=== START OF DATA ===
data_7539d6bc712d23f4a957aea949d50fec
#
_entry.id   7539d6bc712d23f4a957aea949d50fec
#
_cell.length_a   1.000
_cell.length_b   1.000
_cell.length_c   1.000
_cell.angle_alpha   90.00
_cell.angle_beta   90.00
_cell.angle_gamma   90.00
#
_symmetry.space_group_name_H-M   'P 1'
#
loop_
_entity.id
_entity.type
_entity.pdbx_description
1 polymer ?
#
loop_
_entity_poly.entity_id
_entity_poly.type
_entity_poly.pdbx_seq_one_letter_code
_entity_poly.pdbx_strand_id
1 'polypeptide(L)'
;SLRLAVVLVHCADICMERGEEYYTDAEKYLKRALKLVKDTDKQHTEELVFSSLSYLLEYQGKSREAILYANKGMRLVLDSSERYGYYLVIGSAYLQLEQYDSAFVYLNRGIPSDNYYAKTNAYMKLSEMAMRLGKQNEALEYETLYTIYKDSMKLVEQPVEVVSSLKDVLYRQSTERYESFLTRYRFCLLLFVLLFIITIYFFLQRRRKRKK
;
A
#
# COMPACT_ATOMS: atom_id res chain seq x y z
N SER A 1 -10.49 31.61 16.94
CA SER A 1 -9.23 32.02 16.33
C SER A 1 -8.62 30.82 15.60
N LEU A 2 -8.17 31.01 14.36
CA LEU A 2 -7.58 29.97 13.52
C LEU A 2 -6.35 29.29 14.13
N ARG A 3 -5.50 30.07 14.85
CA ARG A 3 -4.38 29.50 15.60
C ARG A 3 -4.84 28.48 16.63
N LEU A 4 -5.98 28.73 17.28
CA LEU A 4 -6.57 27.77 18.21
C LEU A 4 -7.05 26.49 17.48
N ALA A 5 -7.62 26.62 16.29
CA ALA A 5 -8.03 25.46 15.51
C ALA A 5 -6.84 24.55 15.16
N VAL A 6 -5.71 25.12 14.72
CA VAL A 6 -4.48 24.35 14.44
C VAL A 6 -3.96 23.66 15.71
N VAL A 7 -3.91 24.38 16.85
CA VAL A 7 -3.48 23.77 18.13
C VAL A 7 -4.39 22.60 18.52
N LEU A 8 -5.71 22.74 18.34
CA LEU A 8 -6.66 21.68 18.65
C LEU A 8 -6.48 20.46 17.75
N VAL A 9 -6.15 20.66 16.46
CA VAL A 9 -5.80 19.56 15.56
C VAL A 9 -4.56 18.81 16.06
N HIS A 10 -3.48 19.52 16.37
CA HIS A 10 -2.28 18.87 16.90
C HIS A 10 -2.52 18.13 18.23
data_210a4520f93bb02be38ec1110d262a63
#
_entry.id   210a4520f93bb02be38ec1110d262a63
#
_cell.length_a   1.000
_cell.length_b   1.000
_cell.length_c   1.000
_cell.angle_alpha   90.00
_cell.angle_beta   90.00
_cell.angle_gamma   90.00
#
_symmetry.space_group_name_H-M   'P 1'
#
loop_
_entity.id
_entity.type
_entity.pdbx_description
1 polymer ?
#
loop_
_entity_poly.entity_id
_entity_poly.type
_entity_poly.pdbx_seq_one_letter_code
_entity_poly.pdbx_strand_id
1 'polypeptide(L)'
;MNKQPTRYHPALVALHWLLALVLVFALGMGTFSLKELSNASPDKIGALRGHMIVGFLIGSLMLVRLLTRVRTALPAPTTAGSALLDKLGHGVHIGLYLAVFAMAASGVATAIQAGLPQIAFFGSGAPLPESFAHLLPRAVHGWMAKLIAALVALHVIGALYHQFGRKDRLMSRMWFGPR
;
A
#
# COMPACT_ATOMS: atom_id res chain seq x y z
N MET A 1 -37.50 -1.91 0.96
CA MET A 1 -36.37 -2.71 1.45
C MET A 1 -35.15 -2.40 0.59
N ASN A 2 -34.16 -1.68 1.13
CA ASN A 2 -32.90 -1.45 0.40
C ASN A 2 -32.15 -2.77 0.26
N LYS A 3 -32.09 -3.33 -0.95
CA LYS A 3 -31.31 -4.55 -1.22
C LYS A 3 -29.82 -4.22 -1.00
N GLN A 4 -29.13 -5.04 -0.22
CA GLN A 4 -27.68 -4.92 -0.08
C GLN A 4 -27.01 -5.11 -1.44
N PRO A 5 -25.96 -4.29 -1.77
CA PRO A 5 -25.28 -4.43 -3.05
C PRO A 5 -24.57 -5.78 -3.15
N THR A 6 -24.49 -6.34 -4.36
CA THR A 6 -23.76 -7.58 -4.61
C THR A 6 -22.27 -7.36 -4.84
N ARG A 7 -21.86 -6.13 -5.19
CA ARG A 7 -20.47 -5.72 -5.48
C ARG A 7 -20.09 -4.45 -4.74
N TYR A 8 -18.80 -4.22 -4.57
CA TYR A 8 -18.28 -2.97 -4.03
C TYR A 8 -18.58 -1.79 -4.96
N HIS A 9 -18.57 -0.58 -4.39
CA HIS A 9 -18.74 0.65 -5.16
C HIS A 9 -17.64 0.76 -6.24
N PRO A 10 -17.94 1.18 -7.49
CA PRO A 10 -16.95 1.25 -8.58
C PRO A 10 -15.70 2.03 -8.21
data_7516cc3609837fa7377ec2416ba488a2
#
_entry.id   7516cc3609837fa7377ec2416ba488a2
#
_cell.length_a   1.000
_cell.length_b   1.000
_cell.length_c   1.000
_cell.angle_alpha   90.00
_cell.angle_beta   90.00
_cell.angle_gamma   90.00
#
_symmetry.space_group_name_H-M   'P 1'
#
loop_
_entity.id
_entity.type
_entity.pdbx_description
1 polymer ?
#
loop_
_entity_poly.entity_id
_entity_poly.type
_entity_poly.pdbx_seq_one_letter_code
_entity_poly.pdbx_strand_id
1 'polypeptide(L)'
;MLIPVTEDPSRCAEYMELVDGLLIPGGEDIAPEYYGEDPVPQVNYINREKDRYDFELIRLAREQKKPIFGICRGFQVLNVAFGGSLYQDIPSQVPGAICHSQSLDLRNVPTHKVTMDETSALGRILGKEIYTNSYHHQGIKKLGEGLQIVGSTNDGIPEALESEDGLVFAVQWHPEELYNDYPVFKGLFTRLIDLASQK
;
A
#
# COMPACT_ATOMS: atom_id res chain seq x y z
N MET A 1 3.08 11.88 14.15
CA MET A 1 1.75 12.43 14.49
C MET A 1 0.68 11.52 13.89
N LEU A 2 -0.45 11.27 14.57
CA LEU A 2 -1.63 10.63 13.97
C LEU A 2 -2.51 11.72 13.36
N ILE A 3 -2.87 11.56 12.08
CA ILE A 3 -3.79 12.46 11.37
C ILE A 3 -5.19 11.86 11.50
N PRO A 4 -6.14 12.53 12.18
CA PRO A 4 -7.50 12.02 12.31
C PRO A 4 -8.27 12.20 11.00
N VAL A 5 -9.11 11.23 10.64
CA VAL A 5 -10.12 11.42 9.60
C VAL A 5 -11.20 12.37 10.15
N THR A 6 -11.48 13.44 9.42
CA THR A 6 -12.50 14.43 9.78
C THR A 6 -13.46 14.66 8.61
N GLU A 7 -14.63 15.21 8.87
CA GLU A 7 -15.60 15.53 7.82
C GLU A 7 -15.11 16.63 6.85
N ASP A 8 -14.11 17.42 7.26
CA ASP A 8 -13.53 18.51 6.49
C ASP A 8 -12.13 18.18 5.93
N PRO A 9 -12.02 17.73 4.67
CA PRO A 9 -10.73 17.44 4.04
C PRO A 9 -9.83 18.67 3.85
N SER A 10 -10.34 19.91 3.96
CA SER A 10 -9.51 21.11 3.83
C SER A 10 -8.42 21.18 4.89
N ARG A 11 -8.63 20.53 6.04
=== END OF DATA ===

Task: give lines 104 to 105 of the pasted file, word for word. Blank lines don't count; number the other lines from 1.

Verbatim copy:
CA PRO A 5 -25.28 -4.43 -3.05
C PRO A 5 -24.57 -5.78 -3.15